Manchester Engineering Campus Development and Oddfellows Hall
The Manchester Engineering Campus Development (MECD) intensifies the city centre campus of the University of Manchester by bringing together four schools and two institutes within the Faculty of Engineering and Physical Sciences – including: Chemical Engineering and Analytical Science (CEAS), Electrical and Electronic Engineering (EEE), Materials (MAT) and Mechanical, Aerospace and Civil Engineering (MACE), The International Centre for Advanced Materials (ICAM) and the Dalton Nuclear Institute (Dalton).
We are part of an international team led by Mecanoo Architecten on this ground-breaking project. Our role is workplace/education specialist architect, sustainability champion and lead architect for the Grade II Listed Oddfellows Hall extension and refurbishment.
The project brings together specialist workshop and lab spaces, teaching spaces and academic workspaces in a fluid relationship to foster links and partnerships across the faculty and to enable future flexibility for the faculty. The work/learn space concept creates spaces that enable connection, collaboration and concentration across the faculty. The project is outward facing, providing a showcase for the faculty and inviting connections with the wider university and city.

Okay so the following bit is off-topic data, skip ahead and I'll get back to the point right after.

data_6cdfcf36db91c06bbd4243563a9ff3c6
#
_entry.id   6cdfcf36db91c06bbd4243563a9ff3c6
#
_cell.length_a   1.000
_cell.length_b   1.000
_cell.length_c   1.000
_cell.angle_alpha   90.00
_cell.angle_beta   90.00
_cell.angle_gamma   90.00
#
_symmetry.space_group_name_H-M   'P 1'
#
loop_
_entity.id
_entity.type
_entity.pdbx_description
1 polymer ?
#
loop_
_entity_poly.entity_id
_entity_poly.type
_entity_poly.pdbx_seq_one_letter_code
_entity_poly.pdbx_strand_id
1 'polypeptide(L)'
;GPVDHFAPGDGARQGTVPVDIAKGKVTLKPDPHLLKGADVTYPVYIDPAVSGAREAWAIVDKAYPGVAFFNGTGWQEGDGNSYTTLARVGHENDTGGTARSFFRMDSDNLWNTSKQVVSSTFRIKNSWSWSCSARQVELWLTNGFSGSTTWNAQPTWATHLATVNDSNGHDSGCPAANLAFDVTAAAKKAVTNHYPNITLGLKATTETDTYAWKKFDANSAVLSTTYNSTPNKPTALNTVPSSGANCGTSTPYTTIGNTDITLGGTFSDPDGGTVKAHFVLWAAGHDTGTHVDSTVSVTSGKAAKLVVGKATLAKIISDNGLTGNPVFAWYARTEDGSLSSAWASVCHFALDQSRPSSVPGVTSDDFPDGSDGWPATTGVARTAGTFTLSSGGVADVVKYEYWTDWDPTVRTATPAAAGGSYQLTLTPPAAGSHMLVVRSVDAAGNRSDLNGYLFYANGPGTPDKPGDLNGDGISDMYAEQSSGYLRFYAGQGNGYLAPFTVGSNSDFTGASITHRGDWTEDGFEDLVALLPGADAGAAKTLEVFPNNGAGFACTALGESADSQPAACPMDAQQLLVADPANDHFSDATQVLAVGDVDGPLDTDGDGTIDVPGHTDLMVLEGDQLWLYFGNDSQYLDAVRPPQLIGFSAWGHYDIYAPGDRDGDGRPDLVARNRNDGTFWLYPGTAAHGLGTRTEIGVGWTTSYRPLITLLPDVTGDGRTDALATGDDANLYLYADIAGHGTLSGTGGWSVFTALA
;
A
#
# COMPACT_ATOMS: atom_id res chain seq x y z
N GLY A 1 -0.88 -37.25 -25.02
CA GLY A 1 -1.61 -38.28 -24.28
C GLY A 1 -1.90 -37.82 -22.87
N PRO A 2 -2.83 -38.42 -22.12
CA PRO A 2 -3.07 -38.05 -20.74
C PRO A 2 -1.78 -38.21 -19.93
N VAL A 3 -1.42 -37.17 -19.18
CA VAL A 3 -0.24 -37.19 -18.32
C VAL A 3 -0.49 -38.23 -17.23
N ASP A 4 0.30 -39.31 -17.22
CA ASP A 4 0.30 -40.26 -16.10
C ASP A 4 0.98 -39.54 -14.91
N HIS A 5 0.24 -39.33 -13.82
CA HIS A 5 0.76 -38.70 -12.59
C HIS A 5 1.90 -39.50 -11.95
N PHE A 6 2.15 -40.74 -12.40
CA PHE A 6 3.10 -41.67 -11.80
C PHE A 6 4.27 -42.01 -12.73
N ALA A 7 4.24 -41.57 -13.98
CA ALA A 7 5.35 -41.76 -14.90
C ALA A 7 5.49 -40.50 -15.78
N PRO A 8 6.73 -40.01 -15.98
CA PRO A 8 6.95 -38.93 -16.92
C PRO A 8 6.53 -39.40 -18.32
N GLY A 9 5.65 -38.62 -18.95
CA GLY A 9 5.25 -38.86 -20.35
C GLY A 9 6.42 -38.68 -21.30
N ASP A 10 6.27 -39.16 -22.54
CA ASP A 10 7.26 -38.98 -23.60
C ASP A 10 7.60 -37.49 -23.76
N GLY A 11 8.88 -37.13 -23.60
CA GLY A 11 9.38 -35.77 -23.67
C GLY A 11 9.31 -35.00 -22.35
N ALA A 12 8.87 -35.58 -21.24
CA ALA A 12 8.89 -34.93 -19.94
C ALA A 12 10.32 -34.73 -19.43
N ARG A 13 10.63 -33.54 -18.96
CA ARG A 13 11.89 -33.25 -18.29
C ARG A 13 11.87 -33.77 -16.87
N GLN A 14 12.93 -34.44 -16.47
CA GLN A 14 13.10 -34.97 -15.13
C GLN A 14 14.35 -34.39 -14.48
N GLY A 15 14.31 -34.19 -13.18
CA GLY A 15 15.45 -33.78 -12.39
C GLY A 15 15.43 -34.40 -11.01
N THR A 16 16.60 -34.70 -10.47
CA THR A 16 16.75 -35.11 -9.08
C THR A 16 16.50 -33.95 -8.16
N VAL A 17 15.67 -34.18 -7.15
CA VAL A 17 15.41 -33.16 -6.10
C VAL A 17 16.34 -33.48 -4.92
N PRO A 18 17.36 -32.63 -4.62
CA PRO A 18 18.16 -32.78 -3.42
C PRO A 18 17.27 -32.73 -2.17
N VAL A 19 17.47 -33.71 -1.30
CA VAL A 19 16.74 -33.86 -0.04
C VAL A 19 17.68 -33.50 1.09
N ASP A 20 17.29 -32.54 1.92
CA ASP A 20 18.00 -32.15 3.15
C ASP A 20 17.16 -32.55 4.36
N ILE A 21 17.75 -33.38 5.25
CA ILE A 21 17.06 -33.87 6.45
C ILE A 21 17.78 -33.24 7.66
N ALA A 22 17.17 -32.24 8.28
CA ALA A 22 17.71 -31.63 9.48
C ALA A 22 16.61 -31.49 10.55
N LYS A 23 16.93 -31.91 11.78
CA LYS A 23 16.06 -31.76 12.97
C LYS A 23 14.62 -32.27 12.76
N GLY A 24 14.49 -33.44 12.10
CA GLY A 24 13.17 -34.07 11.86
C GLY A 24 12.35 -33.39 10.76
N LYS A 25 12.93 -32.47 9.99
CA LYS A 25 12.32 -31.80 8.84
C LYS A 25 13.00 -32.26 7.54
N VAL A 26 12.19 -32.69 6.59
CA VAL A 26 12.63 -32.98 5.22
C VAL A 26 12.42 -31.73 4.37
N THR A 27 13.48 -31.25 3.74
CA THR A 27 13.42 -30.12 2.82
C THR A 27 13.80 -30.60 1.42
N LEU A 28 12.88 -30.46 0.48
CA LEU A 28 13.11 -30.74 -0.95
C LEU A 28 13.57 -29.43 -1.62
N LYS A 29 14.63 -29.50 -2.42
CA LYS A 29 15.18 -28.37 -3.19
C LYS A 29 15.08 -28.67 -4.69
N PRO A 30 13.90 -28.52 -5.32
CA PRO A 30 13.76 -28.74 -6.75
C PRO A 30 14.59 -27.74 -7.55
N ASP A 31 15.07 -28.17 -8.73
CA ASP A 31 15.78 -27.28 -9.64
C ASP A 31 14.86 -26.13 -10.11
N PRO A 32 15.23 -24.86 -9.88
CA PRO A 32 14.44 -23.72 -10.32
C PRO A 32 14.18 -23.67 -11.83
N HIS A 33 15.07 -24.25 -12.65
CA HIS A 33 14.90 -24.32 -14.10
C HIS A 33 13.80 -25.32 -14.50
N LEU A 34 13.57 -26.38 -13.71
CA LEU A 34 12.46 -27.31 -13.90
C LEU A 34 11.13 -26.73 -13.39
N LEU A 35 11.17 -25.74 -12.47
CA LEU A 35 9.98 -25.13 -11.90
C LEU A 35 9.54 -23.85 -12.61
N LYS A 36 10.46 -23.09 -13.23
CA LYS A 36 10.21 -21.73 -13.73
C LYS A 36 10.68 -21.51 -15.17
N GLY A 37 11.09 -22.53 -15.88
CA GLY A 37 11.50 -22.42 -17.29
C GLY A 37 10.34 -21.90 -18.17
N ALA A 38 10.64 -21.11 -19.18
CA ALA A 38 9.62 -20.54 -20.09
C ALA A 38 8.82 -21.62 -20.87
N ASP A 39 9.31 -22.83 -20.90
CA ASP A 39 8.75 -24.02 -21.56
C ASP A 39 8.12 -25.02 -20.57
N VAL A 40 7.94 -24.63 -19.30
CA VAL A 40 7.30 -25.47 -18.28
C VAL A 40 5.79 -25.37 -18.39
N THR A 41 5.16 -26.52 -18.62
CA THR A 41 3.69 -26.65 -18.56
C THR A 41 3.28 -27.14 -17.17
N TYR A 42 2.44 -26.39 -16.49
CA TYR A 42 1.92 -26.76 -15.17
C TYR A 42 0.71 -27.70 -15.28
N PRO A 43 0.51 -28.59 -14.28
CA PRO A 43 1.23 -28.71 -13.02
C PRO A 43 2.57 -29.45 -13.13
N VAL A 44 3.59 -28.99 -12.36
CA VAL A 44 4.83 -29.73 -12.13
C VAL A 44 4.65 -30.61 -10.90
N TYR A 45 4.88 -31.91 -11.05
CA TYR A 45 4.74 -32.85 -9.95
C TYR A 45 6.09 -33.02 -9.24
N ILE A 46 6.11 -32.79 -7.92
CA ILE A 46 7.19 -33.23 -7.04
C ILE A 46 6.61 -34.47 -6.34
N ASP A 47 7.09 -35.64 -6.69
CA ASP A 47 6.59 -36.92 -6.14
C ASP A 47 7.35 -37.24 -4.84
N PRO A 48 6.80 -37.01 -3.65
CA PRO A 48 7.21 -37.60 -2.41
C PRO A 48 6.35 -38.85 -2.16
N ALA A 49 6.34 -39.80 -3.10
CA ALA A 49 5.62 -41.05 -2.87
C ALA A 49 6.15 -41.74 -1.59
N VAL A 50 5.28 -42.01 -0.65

The MECD project has high sustainability targets, for which we acted as champions, and adopted the Better Building Initiative process from the outset to ensure effective delivery of design and briefing targets to close the performance gap between designed and built performance.
At the corner of the MECD site, the Oddfellows Building anchors the new MECD to its Victorian past. In redeveloping the building for teaching and learning needs today, we have designed structural adjustments to bring in daylight and open up large spaces whilst retaining the decorative board room and staircase and restoring the original building dome. The extension provides new large teaching and conference rooms, a restaurant and research workspace. Our design for the façade interprets the language of the new MECD buildings as it meets the existing Listed Building through the use of glazed terracotta interwoven with buff brick and through balancing the proportions of windows, floor levels and bays.